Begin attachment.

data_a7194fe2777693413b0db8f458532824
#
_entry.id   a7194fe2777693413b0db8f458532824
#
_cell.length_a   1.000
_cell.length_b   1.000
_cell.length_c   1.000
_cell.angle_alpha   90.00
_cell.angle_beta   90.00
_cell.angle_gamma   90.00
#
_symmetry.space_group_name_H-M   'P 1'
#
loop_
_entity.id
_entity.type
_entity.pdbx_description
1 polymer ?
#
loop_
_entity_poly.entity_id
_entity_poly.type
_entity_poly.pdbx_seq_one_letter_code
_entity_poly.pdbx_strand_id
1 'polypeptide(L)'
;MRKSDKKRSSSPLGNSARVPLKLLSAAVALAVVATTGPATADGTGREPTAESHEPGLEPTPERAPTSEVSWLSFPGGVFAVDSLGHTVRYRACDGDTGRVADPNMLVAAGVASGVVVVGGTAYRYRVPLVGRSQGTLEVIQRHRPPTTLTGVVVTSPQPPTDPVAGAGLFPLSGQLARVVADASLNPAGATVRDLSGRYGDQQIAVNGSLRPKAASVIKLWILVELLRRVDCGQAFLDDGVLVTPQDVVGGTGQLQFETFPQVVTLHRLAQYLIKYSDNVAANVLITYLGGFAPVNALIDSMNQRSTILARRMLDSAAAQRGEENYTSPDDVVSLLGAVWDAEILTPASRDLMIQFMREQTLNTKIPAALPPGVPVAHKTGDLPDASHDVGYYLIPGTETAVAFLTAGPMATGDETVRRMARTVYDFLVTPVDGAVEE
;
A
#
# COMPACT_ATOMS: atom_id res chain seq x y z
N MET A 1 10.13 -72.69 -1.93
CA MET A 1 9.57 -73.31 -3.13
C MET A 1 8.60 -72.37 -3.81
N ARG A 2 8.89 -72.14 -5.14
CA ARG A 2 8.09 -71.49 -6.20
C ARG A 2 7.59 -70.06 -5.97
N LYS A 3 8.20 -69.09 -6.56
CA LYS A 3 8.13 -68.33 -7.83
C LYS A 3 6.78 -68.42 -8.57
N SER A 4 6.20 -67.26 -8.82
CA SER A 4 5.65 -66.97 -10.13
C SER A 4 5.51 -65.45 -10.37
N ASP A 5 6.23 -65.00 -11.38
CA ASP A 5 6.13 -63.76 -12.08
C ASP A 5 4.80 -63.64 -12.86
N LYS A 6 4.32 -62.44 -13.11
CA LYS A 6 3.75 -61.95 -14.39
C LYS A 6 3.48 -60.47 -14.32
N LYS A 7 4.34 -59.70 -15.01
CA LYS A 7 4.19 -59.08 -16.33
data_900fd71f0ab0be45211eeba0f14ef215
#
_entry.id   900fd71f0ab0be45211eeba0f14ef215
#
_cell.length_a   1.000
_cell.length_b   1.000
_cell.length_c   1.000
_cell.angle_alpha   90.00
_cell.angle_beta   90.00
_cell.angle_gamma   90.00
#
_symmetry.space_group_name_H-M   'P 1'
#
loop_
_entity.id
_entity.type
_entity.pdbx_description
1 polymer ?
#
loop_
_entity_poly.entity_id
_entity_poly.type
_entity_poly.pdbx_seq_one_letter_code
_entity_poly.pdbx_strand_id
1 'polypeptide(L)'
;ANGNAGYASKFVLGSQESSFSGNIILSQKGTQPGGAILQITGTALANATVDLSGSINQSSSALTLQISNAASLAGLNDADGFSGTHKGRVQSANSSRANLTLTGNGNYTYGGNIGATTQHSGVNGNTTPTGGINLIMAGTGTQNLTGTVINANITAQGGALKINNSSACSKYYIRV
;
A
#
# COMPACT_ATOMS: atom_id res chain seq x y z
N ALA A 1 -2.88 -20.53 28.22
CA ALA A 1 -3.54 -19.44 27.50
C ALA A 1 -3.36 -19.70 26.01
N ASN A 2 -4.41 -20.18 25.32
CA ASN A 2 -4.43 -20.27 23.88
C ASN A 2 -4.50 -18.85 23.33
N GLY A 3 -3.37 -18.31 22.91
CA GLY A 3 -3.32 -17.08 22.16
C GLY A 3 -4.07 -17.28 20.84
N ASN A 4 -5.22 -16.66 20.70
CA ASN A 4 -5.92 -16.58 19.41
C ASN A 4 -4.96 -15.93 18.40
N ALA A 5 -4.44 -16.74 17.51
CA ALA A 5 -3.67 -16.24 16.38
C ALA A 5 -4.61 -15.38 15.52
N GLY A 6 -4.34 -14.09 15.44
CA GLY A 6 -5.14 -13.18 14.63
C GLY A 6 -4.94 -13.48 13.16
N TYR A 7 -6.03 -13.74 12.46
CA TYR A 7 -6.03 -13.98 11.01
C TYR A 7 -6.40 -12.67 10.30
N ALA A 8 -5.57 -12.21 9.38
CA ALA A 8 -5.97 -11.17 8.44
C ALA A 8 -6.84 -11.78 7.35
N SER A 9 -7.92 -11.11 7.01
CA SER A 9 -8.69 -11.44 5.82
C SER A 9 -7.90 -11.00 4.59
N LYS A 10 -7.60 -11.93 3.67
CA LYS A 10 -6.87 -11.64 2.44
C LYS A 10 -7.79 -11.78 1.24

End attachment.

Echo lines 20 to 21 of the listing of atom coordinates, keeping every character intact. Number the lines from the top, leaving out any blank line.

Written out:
loop_
_entity_poly.entity_id